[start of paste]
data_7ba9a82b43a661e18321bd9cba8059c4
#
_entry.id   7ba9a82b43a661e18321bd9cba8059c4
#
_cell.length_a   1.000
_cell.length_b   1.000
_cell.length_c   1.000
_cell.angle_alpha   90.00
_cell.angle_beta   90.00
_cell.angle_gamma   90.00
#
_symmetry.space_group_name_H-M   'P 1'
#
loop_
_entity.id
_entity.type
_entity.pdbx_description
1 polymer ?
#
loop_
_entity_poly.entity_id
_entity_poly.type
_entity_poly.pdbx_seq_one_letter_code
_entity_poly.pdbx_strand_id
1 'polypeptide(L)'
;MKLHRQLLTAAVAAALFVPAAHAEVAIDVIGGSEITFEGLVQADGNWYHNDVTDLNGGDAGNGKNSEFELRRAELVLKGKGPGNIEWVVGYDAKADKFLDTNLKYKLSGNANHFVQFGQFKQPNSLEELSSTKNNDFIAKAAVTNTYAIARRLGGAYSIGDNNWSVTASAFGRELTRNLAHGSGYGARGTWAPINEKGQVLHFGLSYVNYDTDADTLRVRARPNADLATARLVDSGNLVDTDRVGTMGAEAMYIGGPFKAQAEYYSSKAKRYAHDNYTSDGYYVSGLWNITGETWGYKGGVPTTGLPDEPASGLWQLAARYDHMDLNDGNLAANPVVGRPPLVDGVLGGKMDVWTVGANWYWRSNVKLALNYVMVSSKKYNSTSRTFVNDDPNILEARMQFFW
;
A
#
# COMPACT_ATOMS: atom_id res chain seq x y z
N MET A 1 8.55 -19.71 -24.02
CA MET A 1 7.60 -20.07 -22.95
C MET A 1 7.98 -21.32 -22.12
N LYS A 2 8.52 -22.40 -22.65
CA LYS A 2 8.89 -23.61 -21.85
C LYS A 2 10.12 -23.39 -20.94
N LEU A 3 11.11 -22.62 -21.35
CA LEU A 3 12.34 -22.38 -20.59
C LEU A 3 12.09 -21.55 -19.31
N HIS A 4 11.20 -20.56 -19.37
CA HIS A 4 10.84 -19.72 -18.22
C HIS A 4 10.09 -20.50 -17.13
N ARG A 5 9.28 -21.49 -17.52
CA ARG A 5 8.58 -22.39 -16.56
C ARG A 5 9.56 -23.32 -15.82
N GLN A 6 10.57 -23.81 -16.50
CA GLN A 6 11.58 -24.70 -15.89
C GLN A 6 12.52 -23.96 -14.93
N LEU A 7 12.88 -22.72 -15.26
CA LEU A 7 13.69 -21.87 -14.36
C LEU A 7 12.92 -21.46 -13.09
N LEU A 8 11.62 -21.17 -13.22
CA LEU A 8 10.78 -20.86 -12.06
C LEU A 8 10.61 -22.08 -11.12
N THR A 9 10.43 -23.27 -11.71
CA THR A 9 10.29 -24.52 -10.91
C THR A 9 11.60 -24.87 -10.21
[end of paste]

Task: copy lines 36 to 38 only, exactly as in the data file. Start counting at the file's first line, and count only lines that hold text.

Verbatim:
C LYS A 2 10.12 -23.39 -20.94
N LEU A 3 11.11 -22.62 -21.35
CA LEU A 3 12.34 -22.38 -20.59